Frequency of civil suits?

Frequency of civil suits?

This is a discussion on Frequency of civil suits? within the Concealed Carry Issues & Discussions forums, part of the Defensive Carry Discussions category; I'm not sure which forum to post this is. There is lots of talk about violent encounters and everything involved with them and whether or ...

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Thread: Frequency of civil suits?

  1. #1
    Member Array SnareMan's Avatar
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    Frequency of civil suits?

    I'm not sure which forum to post this is.

    There is lots of talk about violent encounters and everything involved with them and whether or not you might be prosecuted, etc. What I haven't seen much of is how often people are sued civilly afterward by the bad guy or his family and how often they take the good guy for everything he owns. Anyone know how often this happens?


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    You know you are right recently I have not heard of any big time civil suits making the news. I have often wondered and could never get an answer to the questions in regards to suits following the Virginia Tech shootings. Were there suits filed and what was the outcome?
    Yes in our great nation you can try to sue for anything if you can show damages or a rights violation but in many states now it was passed into law that you cant be sued if you are involved in a lawful SD shooting.
    "A first rate man with a third rate gun is far better than the other way around". The gun is a tool, you are the craftsman that makes it work. There are those who say "if I had to do it, I could" yet they never go out and train to do it. Don't let stupid be your mindset. Harryball 2013

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    Member Array xXMens ReaXx's Avatar
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    While I don't have statistics or anything, I can tell you that as a third year law student I know that wrongful death suits are extremely popular.

    I think a large part of the reason they don't make the news is because the parties often agree to a settlement. Often a clause in the settlement is included such that the suit is not to be talked about with the media and the parties can ask the court to seal the record.

    Also, its not uncommon that the cases never make it past summary judgment (dismissal). While I would speculate that the suits are common, I would venture to say that most of them don't hold much water and are gone. The bad news is, it would easily cost several thousand dollars to hire adequate representation to get the case dismissed or settled.
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    If you're involved in a good SD/HD shoot in FL, you can eliminate the idea of a civil suit...can't happen! Gotta' love FL!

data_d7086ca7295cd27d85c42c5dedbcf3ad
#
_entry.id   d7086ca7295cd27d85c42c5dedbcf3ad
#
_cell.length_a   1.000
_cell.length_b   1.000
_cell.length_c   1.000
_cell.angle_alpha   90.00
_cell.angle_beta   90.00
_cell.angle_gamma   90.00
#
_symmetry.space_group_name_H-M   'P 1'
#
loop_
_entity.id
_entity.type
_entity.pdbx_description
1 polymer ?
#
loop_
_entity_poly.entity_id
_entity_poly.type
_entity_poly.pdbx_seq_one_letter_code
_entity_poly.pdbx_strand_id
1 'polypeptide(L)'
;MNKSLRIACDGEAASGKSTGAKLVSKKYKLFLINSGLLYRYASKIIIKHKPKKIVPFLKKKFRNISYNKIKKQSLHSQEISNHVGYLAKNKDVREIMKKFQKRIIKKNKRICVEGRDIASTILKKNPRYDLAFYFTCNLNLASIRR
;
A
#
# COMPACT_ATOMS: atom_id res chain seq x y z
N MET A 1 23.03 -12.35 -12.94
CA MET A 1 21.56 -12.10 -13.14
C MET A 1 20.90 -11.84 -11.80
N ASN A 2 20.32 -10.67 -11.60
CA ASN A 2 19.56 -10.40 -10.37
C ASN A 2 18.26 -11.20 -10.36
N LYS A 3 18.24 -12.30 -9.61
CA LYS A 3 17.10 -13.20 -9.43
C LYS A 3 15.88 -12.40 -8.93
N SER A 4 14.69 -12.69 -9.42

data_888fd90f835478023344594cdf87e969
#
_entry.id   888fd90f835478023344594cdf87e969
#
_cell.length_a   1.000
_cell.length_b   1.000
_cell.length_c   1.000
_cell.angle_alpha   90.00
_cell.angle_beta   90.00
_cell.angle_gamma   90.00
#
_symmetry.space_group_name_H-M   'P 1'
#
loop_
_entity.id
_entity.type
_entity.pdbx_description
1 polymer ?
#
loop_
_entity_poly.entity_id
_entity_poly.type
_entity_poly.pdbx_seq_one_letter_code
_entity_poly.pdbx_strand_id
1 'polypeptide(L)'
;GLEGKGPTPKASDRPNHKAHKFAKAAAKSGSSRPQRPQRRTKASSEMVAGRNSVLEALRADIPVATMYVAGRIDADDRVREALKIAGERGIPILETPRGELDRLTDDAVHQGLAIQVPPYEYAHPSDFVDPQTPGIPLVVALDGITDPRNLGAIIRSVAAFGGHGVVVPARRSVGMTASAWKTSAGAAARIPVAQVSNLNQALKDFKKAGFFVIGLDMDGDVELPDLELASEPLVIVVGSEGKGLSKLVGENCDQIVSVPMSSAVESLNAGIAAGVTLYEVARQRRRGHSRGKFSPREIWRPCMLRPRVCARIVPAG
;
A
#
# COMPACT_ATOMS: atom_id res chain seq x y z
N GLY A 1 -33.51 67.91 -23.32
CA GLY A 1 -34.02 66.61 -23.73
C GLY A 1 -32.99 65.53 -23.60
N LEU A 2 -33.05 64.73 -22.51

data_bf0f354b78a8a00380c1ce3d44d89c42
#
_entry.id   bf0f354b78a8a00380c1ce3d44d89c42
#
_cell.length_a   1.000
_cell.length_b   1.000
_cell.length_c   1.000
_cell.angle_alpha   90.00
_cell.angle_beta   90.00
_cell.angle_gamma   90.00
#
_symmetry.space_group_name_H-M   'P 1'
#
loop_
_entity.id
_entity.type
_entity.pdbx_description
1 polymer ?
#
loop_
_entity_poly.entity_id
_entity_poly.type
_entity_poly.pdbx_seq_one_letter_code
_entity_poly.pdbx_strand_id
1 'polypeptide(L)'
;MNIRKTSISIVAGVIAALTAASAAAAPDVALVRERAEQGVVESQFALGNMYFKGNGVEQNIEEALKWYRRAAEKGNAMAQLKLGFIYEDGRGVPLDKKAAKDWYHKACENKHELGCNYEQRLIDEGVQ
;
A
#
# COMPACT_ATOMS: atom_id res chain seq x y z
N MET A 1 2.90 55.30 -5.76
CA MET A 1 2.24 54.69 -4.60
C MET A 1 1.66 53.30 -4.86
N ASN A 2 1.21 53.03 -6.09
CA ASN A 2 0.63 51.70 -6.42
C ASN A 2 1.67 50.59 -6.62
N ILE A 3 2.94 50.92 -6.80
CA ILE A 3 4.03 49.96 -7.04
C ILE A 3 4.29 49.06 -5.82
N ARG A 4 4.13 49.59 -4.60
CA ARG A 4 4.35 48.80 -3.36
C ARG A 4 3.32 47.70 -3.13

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    Most civil suits are not published in the press....you would have to see individual court dockets. I'm not sure who keeps track of those kinds of stats.
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    Quote Originally Posted by retsupt99 View Post
    If you're involved in a good SD/HD shoot in FL, you can eliminate the idea of a civil suit...can't happen! Gotta' love FL!
    Sort of. You can still be sued. There is a bar to recovery, and the plaintiff is responsible for paying your legal fees (as is his attorney, if he found one dumb enough to take his case without investigating it).

    But the lawsuit can still be filed, and you can still go through a lot of grief before it gets dismissed.

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    There is a legal data base that keeps track of civil suits and the settlements. It is expensive to access it and you would need to be a lawyer to be able to use it. If there is a lawyer on the forum, s/he might be able to tell you how many suits and what sort $$ were involved in a typical year. There are probably no data on settlements that take place prior to filing an action.

  8. #8
    Senior Member Array DoctorBob's Avatar
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    Quote Originally Posted by retsupt99 View Post
    If you're involved in a good SD/HD shoot in FL, you can eliminate the idea of a civil suit...can't happen! Gotta' love FL!
    There are some limitations and the plaintif has to be "guilty" (by a preponderance of evidence, not beyond a reasonable doubt) for you to be protected

    776.085 Defense to civil action for damages; party convicted of forcible or attempted forcible felony.--


    (1) It shall be a defense to any action for damages for personal injury or wrongful death, or for injury to property, that such action arose from injury sustained by a participant during the commission or attempted commission of a forcible felony. The defense authorized by this section shall be established by evidence that the participant has been convicted of such forcible felony or attempted forcible felony, or by proof of the commission of such crime or attempted crime by a preponderance of the evidence. (2) For the purposes of this section, the term "forcible felony" shall have the same meaning as in s. 776.08.
    (3) Any civil action in which the defense recognized by this section is raised shall be stayed by the court on the motion of the civil defendant during the pendency of any criminal action which forms the basis for the defense, unless the court finds that a conviction in the criminal action would not form a valid defense under this section.
    (4) In any civil action where a party prevails based on the defense created by this section:
    (a) The losing party, if convicted of and incarcerated for the crime or attempted crime, shall, as determined by the court, lose any privileges provided by the correctional facility, including, but not limited to:
    1. Canteen purchases;
    2. Telephone access;
    3. Outdoor exercise;
    4. Use of the library; and
    5. Visitation.